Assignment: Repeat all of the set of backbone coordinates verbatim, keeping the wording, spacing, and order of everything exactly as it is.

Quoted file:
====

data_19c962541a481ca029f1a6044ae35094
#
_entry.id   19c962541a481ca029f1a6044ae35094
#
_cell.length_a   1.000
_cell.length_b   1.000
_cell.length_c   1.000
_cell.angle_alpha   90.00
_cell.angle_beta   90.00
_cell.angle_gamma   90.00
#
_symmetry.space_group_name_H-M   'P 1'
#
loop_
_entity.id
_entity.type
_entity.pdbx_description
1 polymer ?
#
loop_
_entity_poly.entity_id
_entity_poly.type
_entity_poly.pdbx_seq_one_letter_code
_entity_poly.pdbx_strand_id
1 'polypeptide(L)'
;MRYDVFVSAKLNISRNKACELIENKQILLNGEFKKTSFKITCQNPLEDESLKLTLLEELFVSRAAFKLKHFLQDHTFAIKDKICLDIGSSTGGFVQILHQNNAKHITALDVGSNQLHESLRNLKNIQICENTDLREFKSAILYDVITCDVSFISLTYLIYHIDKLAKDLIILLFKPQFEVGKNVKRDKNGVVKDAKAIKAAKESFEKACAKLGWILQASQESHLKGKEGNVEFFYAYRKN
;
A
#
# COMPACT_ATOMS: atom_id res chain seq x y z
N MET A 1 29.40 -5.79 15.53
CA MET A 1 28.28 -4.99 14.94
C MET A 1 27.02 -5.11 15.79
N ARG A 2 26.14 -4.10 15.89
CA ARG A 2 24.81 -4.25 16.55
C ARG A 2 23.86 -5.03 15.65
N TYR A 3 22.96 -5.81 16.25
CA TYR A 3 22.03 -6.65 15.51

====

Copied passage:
data_19c962541a481ca029f1a6044ae35094
#
_entry.id   19c962541a481ca029f1a6044ae35094
#
_cell.length_a   1.000
_cell.length_b   1.000
_cell.length_c   1.000
_cell.angle_alpha   90.00
_cell.angle_beta   90.00
_cell.angle_gamma   90.00
#
_symmetry.space_group_name_H-M   'P 1'
#
loop_
_entity.id
_entity.type
_entity.pdbx_description
1 polymer ?
#
loop_
_entity_poly.entity_id
_entity_poly.type
_entity_poly.pdbx_seq_one_letter_code
_entity_poly.pdbx_strand_id
1 'polypeptide(L)'
;MRYDVFVSAKLNISRNKACELIENKQILLNGEFKKTSFKITCQNPLEDESLKLTLLEELFVSRAAFKLKHFLQDHTFAIKDKICLDIGSSTGGFVQILHQNNAKHITALDVGSNQLHESLRNLKNIQICENTDLREFKSAILYDVITCDVSFISLTYLIYHIDKLAKDLIILLFKPQFEVGKNVKRDKNGVVKDAKAIKAAKESFEKACAKLGWILQASQESHLKGKEGNVEFFYAYRKN
;
A
#
# COMPACT_ATOMS: atom_id res chain seq x y z
N MET A 1 29.40 -5.79 15.53
CA MET A 1 28.28 -4.99 14.94
C MET A 1 27.02 -5.11 15.79
N ARG A 2 26.14 -4.10 15.89
CA ARG A 2 24.81 -4.25 16.55
C ARG A 2 23.86 -5.03 15.65
N TYR A 3 22.96 -5.81 16.25
CA TYR A 3 22.03 -6.65 15.51